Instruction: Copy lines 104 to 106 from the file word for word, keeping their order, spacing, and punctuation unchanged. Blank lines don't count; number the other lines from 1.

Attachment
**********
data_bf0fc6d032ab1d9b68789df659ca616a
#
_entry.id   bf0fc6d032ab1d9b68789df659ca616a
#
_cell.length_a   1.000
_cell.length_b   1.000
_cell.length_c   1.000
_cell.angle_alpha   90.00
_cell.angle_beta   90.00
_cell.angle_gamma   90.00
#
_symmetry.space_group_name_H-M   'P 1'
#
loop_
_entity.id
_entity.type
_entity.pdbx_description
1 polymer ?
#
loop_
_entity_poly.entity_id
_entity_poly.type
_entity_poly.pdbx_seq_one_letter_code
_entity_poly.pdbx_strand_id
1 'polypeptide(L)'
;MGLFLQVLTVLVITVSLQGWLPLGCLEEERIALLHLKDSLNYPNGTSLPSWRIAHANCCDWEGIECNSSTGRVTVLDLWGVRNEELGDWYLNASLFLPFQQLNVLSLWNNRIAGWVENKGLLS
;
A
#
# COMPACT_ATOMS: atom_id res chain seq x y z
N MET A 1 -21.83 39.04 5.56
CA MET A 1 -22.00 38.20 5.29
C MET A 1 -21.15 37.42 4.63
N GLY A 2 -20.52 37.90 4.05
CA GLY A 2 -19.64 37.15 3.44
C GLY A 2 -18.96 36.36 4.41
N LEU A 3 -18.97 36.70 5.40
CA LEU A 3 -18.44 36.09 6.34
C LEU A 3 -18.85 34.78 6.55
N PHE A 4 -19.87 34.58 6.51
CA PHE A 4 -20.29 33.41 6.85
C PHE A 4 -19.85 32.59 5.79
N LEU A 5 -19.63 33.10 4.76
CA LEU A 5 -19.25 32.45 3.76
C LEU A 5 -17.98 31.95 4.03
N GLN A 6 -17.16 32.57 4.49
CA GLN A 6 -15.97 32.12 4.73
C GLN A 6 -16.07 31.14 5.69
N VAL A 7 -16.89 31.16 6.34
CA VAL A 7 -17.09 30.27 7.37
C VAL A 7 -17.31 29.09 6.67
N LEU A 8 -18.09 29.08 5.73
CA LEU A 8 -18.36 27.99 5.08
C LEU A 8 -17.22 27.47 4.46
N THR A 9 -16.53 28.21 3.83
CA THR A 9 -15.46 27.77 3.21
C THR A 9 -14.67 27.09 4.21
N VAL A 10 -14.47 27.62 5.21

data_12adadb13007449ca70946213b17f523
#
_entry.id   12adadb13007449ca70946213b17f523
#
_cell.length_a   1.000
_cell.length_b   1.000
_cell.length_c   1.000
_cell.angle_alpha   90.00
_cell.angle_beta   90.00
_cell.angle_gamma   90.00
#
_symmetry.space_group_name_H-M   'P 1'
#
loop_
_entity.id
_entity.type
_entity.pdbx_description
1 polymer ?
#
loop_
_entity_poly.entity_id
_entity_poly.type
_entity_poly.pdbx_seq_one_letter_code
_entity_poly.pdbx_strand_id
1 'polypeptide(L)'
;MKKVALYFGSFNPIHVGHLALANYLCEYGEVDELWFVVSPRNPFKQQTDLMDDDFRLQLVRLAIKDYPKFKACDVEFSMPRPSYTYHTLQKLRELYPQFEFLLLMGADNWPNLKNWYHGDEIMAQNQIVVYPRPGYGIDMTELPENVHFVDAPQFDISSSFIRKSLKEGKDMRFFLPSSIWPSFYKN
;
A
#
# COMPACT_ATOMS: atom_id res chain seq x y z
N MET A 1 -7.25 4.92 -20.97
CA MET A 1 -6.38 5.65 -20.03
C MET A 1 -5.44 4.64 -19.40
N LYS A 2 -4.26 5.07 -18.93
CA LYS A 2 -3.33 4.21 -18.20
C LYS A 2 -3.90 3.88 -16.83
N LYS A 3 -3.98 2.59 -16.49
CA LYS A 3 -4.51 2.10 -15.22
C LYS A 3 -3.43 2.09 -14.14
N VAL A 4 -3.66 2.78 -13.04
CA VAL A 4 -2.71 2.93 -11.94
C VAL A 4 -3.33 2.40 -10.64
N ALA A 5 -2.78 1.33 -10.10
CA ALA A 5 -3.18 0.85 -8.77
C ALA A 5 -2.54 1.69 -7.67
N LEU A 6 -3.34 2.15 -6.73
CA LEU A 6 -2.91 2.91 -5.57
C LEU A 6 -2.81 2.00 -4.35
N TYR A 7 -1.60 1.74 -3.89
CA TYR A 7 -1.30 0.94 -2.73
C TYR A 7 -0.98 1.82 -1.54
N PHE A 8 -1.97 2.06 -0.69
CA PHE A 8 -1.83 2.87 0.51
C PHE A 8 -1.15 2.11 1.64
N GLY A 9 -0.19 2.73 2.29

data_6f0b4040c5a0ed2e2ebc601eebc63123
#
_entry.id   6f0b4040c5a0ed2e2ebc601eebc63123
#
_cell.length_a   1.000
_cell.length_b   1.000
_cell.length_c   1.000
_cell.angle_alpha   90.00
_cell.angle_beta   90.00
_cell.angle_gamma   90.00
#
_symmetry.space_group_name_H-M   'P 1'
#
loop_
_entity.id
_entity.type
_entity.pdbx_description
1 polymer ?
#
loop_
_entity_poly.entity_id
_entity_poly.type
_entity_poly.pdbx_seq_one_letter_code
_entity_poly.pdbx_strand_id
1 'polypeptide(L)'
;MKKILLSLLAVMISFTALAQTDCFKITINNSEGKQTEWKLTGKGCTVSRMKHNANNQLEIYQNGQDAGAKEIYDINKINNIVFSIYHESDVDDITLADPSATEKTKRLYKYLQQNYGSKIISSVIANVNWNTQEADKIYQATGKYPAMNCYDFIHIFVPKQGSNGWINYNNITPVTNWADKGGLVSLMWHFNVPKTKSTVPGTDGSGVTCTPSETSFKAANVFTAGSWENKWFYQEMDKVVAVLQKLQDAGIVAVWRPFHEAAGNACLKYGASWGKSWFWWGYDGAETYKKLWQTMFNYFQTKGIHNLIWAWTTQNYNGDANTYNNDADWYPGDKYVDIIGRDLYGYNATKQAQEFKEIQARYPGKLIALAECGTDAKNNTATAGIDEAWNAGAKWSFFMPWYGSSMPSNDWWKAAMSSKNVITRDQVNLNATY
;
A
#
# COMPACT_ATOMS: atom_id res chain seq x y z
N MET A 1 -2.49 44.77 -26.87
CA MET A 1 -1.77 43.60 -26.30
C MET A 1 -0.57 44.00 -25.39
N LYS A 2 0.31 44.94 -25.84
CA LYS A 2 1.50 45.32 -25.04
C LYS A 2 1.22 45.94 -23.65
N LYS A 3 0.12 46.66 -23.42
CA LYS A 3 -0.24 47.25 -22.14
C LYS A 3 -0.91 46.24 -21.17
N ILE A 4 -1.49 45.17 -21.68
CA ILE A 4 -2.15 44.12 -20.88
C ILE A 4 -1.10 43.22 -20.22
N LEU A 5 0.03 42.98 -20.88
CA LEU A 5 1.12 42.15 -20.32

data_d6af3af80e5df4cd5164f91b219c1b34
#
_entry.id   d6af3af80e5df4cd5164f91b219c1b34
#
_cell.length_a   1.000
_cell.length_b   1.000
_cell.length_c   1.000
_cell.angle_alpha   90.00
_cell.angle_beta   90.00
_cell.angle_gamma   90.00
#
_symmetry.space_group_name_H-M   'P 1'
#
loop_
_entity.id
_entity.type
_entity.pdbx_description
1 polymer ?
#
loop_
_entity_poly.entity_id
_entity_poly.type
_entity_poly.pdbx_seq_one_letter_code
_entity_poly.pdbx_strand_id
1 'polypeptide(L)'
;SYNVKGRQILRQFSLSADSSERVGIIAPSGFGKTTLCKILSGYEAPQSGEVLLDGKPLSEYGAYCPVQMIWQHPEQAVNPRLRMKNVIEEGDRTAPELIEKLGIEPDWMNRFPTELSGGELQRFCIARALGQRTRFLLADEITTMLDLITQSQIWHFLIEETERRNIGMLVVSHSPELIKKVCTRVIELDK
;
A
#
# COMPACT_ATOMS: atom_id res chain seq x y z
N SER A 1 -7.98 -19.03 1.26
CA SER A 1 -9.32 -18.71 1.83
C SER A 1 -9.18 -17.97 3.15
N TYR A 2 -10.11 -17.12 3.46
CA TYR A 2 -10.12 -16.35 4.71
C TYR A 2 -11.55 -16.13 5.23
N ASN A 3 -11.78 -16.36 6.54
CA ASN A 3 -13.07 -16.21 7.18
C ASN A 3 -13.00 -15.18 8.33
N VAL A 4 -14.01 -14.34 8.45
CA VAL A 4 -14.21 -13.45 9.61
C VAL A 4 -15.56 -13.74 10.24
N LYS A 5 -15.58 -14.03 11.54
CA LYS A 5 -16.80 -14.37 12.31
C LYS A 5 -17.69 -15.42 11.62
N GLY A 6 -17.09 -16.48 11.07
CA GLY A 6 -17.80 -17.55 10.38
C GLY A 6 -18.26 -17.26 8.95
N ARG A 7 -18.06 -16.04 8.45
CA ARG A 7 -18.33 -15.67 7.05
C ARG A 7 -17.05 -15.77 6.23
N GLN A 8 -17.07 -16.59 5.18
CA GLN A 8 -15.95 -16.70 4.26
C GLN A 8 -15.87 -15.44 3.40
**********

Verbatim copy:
N LEU A 6 -3.34 2.15 -6.73
CA LEU A 6 -2.91 2.91 -5.57
C LEU A 6 -2.81 2.00 -4.35